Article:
Tag Archive: ANA Masters of Marketing

  1. The ANA Masters of Marketing 2022: ECI’s key insights

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    The atmosphere at this year’s ANA Masters of Marketing was a combination of excitement and caution. Excitement because this was the first time since 2019 that most of the delegates had travelled to Orlando for the conference; caution because these are difficult times to work in marketing, with budgets threatened and consumers cutting costs. But top marketers from the US ad industry took to the stage to share their insights and experience in not just surviving, but thriving through adversity.

    ECI Media Management was proud to sponsor the Wi-Fi at the conference, and attended the sessions to hear first-hand from some of the industry’s leading lights. Here are our key insights from the three days.

    Invest through the recession

    The looming global recession was top of mind at the conference. Everyone was questioning how best to manage their advertising investments over the next few years – and some were anticipating having to cut their ad budgets. The ANA’s CEO, Bob Liodice, was very clear that this was the wrong strategy in his opening remarks on the first day of the conference: ‘In the next few months, you’re going to be asked to cut your budget. You’ll be asked to find ways to save money. This is not the time to do that’. He argued that successful brands can only win when they differentiate themselves from the competition – and that this can only happen when budgets are protected, no matter the economic conditions.

    At the Masters of Marketing, United’s Head of Global Advertising Maggie Schmerin described how the airline maintained its advertising spend throughout the most difficult days of the pandemic, despite a dramatic loss of revenue. They saw it as a once-in-a-generation opportunity to gain share of mind and emphasise its mission to be a force for good. The campaign was its biggest in a decade, and allowed the company to ‘make leaps and bounds in terms of where we were prior’.

    Read our recent whitepaper for tips on how to market during economic uncertainty.

    Be clear about your brand purpose

    The longstanding theme of the Masters of Marketing is ‘Force for Growth. Force for Good’, so it’s not surprising that a common thread linking the talks at the conference was how activating brand purpose has led to increased sales. Chipotle’s Chris Brandt described how the company brought its purpose – ‘cultivating a better world’ to life across their business by sourcing their ingredients responsibly and supporting farmers. This approach added $2.8 billion to their sales over five years, as well as having tangible impact on the lives of farmers and the health of their supply chain. Chris and all his fellow speakers emphasized that brand purpose must be authentic and have real-world impact – ‘greenwashing’ or ‘whitewashing’ is not good enough and, what’s more, consumers can see it a mile off. Marcel Marcondes, the Global Chief Marketing Officer at AB InBev, talked about the importance of not just talking about what we stand for or only about what consumers care about; it’s about finding the intersection between the two.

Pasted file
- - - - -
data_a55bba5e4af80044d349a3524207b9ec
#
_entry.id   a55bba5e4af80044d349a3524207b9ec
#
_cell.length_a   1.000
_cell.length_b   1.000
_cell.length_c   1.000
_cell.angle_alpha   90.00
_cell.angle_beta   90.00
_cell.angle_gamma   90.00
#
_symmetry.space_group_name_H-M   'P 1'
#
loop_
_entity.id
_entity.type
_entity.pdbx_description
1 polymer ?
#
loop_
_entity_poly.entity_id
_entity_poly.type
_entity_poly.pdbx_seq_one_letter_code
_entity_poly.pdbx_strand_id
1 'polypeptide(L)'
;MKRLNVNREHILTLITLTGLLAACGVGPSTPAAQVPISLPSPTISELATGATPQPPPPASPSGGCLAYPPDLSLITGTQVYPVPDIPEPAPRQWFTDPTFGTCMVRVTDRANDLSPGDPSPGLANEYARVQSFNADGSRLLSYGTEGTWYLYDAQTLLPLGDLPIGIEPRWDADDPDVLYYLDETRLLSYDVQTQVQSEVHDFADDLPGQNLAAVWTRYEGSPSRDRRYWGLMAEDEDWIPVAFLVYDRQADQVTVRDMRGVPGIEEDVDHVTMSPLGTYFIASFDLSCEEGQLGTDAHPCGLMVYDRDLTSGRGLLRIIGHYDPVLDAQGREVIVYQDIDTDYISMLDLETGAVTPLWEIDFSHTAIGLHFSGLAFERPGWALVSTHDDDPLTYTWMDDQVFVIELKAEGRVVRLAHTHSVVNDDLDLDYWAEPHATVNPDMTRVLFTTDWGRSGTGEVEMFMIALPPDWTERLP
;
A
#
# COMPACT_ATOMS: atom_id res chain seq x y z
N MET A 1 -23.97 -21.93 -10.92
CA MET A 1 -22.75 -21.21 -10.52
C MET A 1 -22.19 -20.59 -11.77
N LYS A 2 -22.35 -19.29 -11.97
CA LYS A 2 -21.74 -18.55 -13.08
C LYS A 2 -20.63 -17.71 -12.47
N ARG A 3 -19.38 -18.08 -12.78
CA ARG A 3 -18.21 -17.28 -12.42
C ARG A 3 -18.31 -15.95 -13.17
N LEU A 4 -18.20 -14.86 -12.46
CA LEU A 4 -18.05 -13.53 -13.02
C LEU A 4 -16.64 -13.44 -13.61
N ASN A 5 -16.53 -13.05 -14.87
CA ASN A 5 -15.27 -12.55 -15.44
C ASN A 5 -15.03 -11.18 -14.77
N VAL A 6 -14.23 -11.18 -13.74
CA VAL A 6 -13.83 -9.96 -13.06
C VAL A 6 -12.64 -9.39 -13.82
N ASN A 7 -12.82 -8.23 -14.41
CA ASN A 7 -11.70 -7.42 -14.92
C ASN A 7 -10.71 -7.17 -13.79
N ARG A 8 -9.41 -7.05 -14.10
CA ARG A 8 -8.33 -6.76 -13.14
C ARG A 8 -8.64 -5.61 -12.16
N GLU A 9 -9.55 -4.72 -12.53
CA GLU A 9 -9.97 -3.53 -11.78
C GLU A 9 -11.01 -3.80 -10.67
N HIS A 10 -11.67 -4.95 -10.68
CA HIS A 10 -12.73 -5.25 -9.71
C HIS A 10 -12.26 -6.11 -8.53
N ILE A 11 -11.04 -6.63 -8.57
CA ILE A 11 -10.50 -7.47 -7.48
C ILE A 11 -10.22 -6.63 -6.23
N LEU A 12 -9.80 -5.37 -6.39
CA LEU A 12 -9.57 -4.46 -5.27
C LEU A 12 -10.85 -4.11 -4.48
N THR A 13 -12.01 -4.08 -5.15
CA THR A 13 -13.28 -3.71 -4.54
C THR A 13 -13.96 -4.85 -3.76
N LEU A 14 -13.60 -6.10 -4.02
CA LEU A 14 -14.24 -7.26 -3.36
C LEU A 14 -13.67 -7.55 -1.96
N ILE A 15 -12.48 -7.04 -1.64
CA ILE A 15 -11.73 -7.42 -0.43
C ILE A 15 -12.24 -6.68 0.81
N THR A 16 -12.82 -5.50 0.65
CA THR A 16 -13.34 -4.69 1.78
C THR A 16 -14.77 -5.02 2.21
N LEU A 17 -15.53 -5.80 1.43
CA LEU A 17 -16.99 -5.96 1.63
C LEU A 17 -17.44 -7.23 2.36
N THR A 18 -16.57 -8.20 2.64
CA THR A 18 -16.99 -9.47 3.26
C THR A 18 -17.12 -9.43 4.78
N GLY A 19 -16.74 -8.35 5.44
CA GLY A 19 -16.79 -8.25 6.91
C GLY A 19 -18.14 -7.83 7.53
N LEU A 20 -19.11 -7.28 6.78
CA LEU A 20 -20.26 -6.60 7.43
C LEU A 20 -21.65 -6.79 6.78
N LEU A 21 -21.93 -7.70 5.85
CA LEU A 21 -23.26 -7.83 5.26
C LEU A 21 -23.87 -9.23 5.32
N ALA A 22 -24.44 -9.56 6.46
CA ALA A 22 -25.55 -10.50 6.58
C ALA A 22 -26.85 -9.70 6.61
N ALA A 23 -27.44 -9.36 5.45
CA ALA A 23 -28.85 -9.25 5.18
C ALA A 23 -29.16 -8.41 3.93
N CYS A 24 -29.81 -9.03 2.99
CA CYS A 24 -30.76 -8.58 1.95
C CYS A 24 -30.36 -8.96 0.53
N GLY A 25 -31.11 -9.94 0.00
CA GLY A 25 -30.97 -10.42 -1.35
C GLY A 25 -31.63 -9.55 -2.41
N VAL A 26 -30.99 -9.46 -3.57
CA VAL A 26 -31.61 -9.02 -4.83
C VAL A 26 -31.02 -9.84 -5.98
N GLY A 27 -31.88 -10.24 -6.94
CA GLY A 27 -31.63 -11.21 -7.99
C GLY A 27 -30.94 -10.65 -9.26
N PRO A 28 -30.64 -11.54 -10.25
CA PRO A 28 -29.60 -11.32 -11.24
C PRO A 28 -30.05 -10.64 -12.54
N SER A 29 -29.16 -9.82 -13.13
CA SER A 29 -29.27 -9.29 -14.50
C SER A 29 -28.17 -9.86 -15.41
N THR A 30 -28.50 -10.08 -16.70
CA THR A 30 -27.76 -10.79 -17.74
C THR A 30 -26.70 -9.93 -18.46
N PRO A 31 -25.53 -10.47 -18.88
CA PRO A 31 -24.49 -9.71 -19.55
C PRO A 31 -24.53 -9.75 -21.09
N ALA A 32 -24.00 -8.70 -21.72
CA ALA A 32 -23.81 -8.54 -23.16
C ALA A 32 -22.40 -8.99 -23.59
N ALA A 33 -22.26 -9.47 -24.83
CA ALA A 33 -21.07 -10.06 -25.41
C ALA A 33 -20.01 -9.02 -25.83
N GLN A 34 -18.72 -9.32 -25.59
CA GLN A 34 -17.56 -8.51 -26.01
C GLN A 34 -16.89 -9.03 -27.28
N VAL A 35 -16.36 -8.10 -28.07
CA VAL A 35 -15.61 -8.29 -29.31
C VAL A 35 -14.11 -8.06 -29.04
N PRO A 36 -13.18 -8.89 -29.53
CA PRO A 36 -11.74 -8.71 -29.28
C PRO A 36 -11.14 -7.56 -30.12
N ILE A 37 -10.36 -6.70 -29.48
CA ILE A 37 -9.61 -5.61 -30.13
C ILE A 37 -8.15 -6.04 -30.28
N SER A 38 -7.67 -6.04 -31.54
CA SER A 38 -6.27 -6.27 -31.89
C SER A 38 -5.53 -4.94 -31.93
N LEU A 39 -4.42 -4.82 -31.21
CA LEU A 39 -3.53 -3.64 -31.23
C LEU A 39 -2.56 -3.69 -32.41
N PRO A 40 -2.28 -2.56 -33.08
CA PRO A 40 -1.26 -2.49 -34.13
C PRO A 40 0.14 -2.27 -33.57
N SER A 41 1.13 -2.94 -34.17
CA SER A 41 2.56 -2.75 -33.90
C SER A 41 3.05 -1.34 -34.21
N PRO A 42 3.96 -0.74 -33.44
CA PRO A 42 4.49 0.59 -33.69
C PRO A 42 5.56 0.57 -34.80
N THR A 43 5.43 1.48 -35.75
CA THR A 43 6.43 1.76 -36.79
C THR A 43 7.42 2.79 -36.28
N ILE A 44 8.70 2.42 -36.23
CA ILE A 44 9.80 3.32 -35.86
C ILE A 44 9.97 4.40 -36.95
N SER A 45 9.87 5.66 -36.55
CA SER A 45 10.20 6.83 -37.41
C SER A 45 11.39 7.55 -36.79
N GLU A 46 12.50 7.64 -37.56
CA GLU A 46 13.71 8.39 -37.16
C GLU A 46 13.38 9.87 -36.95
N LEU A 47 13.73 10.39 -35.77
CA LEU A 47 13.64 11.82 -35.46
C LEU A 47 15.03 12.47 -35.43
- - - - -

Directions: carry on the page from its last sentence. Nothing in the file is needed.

Confirming the key role that media and advertising have to play in the battle against climate change, Cannes Lions CEO Simon Cook announced that entries must disclose the C02 footprint of the work in question. This is an important step towards a more sustainable ad industry, but will leave many marketers scratching their heads over how to measure a carbon footprint.

    Balance investment at the top and bottom of the funnel

    In times of economic uncertainty, it’s tempting for marketers to focus on bottom-of-the-funnel efforts to drive immediate sales. This is sensible, but shouldn’t be at the expense of investment into the upper funnel and brand equity measures. A downturn is an opportunity to drive loyalty and share of mind. Gary Osifchin, CMO and GM, US Hygiene at Reckitt, told delegates in Orlando how Lysol harnessed the cash and brand equity generated from increased sales during the pandemic to invest in new channels and reach new audiences. This approach allowed the brand to maintain sales at 56% higher than before the pandemic.

    Multicultural marketing is mainstream marketing

    Procter & Gamble’s Chief Brand Officer, Marc Pritchard, used his annual keynote slot at the Masters of Marketing to urge fellow marketers to step up their efforts to serve minority ethnic audiences. Not only do these audiences deserve to have products and messaging that resonate with them, but it also makes financial sense for brands. Minority ethnic audiences represent 100% of American population growth in the last decade, and $5 trillion in spending power. Tailoring messaging to these individuals can only reap benefits for both business growth and society.

    Be open to experimenting

    Several of the speakers at the Masters of Marketing shared their experiences of considered risk-taking in their marketing campaigns, and the rewards that have resulted. Soyoung Kang, CMO at Eos Products, shared how their ground-breaking campaign for their shave range would have likely been less successful if they hadn’t taken risks and been open to experimenting. The campaign – which focused humorously on body parts that others might shy away from – drew its success from the team’s willingness to really listen to fans and followers. They constantly checked and monitored responses to avoid straying into vulgar territory, and used what they learned to drive new campaigns. Kang described their use of creativity as ‘rocket fuel’.